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Does faster CF card make significant difference for D70s?

 
 
Bill Hilton
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Posts: n/a
 
      09-21-2006

>> On 20 Sep 2006 11:57:15 -0700, Bill Hilton wrote:
>>
>> That's because 5.4 MB is half the size of the 10 MB I used in my
> > guesstimate ... half the file size writes twice as fast ...


>ASAAR wrote:
>
> You just blew it, bub. Your "guesstimate" was off by the amount
> that I stated, which is why the D70 writes twice as fast as you gave
> it credit for.


Taking 2 sec to write 10 MB (my example) and taking 1 sec to write 5 MB
(your example) means the transfer rate is the same, 5 MB/sec. Dunno
why you can't grasp that ...

Bill

 
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ASAAR
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Posts: n/a
 
      09-21-2006
On 21 Sep 2006 07:35:46 -0700, Bill Hilton, fighting a clearly lost
battle, wrote:

>> You just blew it, bub. Your "guesstimate" was off by the amount
>> that I stated, which is why the D70 writes twice as fast as you gave
>> it credit for.

>
> Taking 2 sec to write 10 MB (my example) and taking 1 sec to write 5 MB
> (your example) means the transfer rate is the same, 5 MB/sec. Dunno
> why you can't grasp that ...


Playing the fool again, are you? (and this is no exaggeration or
hyperbole - it's literally true). You're working overtime trying to
misunderstand. Of course the transfer rate is 5MB/sec. But your
completely off-base guesstimate allowed you to make the similarly
erroneous claim that after the buffer filled, the D70 would continue
saving RAW files at the rate of one shot every 2 seconds, when in
fact RAW shots could continue at double that rate, one shot per
second. But I stated this already, and for one who previously said:

> But does it do 8 frames/sec? And how well do those Canon lenses
> work with it? What a moron ...


you appear to value high frame rates, so if you can't grasp the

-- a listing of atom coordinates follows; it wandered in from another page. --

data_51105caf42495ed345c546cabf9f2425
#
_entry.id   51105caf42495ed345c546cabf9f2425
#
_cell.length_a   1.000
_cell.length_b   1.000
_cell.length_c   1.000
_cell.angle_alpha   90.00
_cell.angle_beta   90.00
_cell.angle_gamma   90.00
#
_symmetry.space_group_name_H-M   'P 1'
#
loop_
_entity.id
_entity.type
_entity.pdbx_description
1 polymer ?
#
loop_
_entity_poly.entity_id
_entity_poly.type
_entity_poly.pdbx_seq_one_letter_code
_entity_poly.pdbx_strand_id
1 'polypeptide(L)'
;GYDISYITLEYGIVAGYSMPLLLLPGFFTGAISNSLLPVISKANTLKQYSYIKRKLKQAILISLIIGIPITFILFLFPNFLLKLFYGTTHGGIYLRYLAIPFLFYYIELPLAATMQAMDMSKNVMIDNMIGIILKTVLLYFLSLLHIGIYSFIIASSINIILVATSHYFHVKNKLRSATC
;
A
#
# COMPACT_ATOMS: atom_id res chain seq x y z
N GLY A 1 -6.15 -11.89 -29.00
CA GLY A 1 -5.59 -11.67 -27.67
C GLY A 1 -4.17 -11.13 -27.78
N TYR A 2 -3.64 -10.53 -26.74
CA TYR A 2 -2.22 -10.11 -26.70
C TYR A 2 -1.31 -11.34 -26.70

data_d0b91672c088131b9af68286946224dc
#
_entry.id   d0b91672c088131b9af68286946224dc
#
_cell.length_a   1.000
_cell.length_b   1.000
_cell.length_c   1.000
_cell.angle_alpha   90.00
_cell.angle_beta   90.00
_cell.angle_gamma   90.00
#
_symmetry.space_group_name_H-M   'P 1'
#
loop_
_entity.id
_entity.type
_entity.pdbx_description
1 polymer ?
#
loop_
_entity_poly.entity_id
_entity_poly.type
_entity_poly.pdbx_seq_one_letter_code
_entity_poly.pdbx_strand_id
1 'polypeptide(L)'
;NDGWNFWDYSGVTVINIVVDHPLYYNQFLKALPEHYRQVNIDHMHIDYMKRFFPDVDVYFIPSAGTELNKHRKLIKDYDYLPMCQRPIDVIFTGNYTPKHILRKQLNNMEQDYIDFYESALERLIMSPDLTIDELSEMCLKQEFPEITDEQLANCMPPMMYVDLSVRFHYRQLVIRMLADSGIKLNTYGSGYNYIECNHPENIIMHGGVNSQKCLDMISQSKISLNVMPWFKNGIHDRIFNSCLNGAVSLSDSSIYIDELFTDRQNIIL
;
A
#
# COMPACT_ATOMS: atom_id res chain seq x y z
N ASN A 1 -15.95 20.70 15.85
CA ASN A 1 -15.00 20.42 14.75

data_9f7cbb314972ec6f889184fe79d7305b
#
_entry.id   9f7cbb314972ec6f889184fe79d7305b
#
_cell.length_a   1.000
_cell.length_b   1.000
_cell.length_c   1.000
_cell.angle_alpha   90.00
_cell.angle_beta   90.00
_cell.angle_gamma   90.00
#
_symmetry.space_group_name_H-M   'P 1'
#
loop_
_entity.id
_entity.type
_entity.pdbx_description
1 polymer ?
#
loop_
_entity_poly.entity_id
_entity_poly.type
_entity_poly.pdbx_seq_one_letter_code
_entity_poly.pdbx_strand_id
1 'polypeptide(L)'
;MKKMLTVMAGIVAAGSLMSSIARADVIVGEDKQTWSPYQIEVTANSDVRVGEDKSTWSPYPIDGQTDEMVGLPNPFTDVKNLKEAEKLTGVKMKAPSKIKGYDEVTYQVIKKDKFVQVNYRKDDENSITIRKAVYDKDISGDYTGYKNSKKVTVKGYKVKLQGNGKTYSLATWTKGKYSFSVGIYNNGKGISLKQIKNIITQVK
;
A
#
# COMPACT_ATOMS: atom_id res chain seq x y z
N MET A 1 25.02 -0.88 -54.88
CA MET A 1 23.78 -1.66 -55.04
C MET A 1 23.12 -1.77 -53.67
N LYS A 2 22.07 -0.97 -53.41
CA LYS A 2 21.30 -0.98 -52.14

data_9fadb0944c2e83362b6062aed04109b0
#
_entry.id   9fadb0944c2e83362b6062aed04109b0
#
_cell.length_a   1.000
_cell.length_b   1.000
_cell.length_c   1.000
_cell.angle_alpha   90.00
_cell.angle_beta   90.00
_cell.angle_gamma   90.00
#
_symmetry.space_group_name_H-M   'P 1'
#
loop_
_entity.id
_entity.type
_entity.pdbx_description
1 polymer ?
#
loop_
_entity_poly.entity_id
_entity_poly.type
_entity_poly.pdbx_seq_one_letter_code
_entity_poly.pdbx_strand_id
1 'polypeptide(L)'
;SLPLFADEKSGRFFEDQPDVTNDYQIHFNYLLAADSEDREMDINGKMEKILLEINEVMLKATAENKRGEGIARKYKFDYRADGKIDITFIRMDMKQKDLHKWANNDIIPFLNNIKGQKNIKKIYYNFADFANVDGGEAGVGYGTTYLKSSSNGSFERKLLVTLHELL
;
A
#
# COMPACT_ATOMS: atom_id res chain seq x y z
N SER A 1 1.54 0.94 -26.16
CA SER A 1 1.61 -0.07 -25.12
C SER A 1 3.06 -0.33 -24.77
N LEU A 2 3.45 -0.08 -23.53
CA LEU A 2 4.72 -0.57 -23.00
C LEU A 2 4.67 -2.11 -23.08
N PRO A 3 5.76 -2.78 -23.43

difference between 1 second per shot and 2 seconds per shot, we can
only assume that you also have no clue as to where the moron sits.


 
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Roger N. Clark (change username to rnclark)
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Posts: n/a
 
      09-23-2006
ASAAR wrote:

> On 21 Sep 2006 07:35:46 -0700, Bill Hilton, fighting a clearly lost
> battle, wrote:
>
>
>>> You just blew it, bub. Your "guesstimate" was off by the amount
>>>that I stated, which is why the D70 writes twice as fast as you gave
>>>it credit for.

>>
>>Taking 2 sec to write 10 MB (my example) and taking 1 sec to write 5 MB
>>(your example) means the transfer rate is the same, 5 MB/sec. Dunno
>>why you can't grasp that ...

>
>
> Playing the fool again, are you? (and this is no exaggeration or
> hyperbole - it's literally true). You're working overtime trying to
> misunderstand. Of course the transfer rate is 5MB/sec. But your
> completely off-base guesstimate allowed you to make the similarly
> erroneous claim that after the buffer filled, the D70 would continue
> saving RAW files at the rate of one shot every 2 seconds, when in
> fact RAW shots could continue at double that rate, one shot per
> second. But I stated this already, and for one who previously said:


There is a simple solution to understanding this problem, and that
is what are the ranges of D70S raw file sizes? I have some
D70s NEF, but all are of a uniformly lit blank wall (for
testing sensor noise) and dark frames. The sizes range up
to 5.6 MBytes. Real scenes would be larger. The fastest write
rate on the Galbraith site for the D70s is 5.272 MB/sec, so it is
simple computation. Perhaps some other D70s users can say how
big their NEF files are, including the OP. My Canon raw files
also range be a factor of several in size depending on content.
The upper limit would be uncompressed, so for a D70s camera,
at 12 bits/pixel, one would get
3008 * 2000 *12/8 = 9.02 MBytes + exif data

>>But does it do 8 frames/sec? And how well do those Canon lenses
>>work with it? What a moron ...

>
> you appear to value high frame rates, so if you can't grasp the
> difference between 1 second per shot and 2 seconds per shot, we can
> only assume that you also have no clue as to where the moron sits.


I know Bill as an excellent and knowledgeable photographer
and one who contributes a lot of great information to this
newsgroup. I have learned a lot from him.

Roger
 
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ASAAR
Guest
Posts: n/a
 
      09-23-2006
On Fri, 22 Sep 2006 22:35:56 -0700, Roger N. Clark (change username
to rnclark) wrote:

>> You're working overtime trying to
>> misunderstand. Of course the transfer rate is 5MB/sec. But your
>> completely off-base guesstimate allowed you to make the similarly
>> erroneous claim that after the buffer filled, the D70 would continue
>> saving RAW files at the rate of one shot every 2 seconds, when in
>> fact RAW shots could continue at double that rate, one shot per
>> second. But I stated this already, and for one who previously said:

>
> There is a simple solution to understanding this problem, and that
> is what are the ranges of D70S raw file sizes? I have some
> D70s NEF, but all are of a uniformly lit blank wall (for
> testing sensor noise) and dark frames. The sizes range up
> to 5.6 MBytes. Real scenes would be larger.


Really? Would the D70 and D70s have significantly different file
sizes? According to a dpreview table for the D70, the approximate